To ensure every student has the academic, creative problem solving, and social emotional skills they need to be successful in college and careers.
The Strategic Planning Framework—Building Our Future Together: Students, Staff, and Community—is designed to set clear expectations for all schools, while allowing our schools to be innovative and thoughtful in serving students so we can close the achievement gap and prepare them for the future.
The Framework is built on the five core values, adopted by the Montgomery County Board of Education, that define what it means to be a public education system: learning, relationships, respect, excellence, and equity. The Framework identifies the three competencies students need for success in the 21st century—academic excellence, creative problem solving, and social emotional learning—and provides specific expectations for what students will know and be able to do in these areas. It also lays out what MCPS staff will do to help students meet those expectations. The Framework also affirms the district's ongoing commitment to operational excellence.
Data is monitored at five important milestones in a student's educational journey—Grades 3, 5, 8, 9, and graduation. All of our schools have aligned their improvement plans with the vision, mission, and goals of the Strategic Planning Framework. The milestones data, and other important information, is a part of the School Support and Improvement Framework (SSIF), which is used to provide customized support and services to schools to improve teaching, learning, and outcomes. Each school's SSIF report can be viewed online.
The Common Core State Standards (CCSS) are an internationally benchmarked set of expectations for what students need to know and be able to do in mathematics and English. The CCSS focuses on building a deep understanding in these core content areas, and the standards are aligned to the expectations of higher education and the workplace.
MCPS, like school districts across the state and the nation, has been aligning its curricula to the CCSS for the past few years and training its teachers on how to effectively deliver instruction. MCPS Curriculum 2.0 is fully aligned with the CCSS. The rollout of the CCSS and Curriculum 2.0 is requiring a significant investment in professional learning.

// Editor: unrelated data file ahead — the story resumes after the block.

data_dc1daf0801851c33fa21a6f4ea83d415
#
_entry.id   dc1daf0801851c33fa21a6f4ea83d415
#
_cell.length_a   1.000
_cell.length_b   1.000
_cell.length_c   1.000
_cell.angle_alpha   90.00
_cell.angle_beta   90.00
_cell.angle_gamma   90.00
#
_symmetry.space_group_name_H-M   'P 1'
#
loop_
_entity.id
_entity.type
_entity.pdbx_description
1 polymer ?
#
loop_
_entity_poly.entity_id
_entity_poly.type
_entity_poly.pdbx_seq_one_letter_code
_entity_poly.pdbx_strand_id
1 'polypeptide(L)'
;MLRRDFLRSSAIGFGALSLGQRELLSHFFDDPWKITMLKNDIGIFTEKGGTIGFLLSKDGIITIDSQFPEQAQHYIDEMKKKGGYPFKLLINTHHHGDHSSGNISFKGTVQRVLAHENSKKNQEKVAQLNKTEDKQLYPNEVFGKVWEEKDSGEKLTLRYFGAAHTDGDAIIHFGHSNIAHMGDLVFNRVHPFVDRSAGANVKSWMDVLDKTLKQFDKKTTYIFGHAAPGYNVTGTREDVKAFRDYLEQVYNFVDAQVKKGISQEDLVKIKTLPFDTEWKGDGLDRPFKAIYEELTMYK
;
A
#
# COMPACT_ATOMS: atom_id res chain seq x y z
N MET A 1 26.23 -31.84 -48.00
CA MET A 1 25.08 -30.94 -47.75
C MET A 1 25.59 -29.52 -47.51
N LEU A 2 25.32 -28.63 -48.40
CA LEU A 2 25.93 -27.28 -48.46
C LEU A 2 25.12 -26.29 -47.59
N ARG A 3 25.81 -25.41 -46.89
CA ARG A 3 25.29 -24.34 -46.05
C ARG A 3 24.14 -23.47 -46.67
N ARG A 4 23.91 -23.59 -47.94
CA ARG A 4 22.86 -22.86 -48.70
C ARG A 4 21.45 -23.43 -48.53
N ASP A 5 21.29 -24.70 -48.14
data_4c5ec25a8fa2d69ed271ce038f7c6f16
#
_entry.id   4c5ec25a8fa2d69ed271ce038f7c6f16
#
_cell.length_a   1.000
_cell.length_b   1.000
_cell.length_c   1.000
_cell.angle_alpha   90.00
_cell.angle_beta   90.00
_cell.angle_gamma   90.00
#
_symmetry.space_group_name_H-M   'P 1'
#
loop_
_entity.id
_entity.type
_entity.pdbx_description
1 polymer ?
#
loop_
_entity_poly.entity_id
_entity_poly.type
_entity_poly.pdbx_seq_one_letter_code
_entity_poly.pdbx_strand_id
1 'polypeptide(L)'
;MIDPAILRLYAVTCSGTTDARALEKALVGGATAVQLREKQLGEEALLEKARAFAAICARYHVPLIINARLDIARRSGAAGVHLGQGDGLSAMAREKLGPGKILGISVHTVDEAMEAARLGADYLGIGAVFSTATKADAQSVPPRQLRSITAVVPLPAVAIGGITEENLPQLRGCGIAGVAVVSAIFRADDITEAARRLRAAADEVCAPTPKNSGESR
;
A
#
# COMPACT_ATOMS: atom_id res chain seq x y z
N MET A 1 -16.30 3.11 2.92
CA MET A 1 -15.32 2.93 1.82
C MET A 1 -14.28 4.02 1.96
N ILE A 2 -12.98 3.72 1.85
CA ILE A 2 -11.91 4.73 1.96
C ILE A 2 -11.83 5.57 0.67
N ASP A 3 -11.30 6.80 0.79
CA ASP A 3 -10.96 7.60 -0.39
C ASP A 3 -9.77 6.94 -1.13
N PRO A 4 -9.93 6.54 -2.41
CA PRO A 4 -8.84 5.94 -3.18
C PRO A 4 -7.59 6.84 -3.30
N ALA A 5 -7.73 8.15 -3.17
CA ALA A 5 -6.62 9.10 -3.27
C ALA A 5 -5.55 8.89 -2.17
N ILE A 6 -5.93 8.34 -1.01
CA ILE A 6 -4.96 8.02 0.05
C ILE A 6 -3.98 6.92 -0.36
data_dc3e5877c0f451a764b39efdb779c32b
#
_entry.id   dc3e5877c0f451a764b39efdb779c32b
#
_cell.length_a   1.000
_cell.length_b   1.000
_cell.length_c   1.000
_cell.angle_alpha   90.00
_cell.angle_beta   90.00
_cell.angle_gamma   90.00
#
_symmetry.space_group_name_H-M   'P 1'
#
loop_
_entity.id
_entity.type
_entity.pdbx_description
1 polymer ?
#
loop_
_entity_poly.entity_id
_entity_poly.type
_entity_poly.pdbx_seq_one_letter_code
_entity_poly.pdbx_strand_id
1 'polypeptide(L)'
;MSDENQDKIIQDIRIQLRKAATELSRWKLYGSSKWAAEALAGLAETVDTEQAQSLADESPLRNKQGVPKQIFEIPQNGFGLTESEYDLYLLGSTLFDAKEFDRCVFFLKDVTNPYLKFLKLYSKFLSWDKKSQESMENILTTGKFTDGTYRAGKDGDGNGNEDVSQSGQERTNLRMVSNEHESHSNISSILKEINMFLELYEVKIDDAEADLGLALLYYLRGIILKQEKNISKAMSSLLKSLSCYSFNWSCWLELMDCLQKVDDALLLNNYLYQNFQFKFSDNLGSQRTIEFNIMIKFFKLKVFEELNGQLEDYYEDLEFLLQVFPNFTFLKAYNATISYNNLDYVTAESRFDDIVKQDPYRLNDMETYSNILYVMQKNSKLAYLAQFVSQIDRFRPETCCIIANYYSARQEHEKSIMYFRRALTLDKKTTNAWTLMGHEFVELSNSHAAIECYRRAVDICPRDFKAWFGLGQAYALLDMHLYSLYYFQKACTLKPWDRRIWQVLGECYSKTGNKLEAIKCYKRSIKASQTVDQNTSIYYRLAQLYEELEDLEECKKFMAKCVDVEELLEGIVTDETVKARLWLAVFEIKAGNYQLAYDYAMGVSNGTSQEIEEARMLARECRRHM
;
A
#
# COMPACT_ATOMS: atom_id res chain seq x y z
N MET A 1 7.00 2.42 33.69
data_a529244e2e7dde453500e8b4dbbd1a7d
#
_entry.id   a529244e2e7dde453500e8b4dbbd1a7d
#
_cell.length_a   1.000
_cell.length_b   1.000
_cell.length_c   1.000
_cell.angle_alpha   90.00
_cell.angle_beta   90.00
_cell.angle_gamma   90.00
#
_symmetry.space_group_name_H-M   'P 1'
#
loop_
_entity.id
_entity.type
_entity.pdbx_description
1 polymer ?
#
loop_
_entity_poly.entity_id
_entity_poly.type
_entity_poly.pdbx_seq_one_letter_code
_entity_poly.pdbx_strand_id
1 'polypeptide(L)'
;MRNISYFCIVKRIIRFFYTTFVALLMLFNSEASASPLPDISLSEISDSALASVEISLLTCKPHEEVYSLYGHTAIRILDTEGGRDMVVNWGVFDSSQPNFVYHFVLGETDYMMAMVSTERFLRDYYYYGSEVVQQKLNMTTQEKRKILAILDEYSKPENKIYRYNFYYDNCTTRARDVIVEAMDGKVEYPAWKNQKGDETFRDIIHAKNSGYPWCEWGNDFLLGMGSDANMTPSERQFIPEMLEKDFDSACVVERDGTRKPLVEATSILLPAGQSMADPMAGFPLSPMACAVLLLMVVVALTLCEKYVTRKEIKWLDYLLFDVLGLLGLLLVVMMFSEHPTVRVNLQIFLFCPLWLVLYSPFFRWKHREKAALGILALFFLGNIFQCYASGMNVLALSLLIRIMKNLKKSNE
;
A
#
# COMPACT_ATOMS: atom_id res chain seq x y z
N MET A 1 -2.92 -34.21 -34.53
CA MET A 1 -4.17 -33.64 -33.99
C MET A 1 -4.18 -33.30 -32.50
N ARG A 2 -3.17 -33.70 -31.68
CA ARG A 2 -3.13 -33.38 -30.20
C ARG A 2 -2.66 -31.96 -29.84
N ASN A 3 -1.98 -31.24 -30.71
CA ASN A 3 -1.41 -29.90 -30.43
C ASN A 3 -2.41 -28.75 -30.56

Starting in spring 2015, Maryland public school students will begin taking new, Common Core-aligned state assessments. The Partnership for Assessment of Readiness for College and Careers (PARCC) tests will be given in math and literacy in Grades 3 through 8 and will be given to students taking Algebra 1, Algebra 2, and English 10.
Perhaps no school district in the nation has shown a greater commitment to closing the achievement gap than Montgomery County Public Schools. This commitment has borne results. The gap in performance among racial subgroups has narrowed in many areas, including graduation rate, dropout rate, and access to rigorous classes (AP and IB). But in other areas, these gaps have persisted and, in some cases, grown.
Equity is one of our most important core values. MCPS is committed to ensuring that student outcomes are not predictable by race, ethnicity, socioeconomic status, or educational need. There is a sense of urgency to closing the gap and that urgency becomes even greater as MCPS becomes a more diverse school district.
There isn't just one answer to closing the gap. Rather, it requires outstanding teaching and learning and a comprehensive system of supports and strategies that allow schools to identify and meet the individual needs of students. MCPS as a district is using five strategies to support school improvement efforts and align the district's work with the Strategic Planning Framework.
Designing and implementing a rigorous and culturally proficient curriculum and instructional program.
Investing greater resources and support to schools with greater needs.
Recruiting, retaining, and developing the best employees in public education
Working with community partners and engaging families in order to support student success and achievement
Provide world-class services for students and remain highly committed to continuous improvement.
For more than 15 years, MCPS has provided additional funds to the elementary schools that are most impacted by poverty. These 67 schools receive—on average—about $2 million in additional funding that is used to provide prekindergarten, smaller class sizes in early grades, and individualized support for students and families. Not every school uses the funds the same way.